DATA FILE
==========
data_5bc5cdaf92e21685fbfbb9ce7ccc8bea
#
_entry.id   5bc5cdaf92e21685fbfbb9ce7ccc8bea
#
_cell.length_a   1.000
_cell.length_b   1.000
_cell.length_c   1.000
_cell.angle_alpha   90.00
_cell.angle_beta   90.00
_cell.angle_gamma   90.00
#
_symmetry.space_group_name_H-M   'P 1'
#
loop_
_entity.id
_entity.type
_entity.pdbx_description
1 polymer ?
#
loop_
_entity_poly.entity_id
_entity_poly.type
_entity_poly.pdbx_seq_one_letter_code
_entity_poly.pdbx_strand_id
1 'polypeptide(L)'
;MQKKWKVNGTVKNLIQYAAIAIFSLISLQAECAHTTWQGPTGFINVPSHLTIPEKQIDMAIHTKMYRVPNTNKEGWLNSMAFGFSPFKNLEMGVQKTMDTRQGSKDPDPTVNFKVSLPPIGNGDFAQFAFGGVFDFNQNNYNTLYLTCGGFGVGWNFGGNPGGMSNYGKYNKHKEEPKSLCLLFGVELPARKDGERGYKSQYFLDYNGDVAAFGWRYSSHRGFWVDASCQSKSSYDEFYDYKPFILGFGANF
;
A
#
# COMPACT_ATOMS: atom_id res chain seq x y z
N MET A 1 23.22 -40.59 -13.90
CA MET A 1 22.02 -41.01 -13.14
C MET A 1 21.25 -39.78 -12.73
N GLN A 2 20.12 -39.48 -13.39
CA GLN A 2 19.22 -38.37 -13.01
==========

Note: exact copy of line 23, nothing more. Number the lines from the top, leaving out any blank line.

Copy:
_entity_poly.pdbx_seq_one_letter_code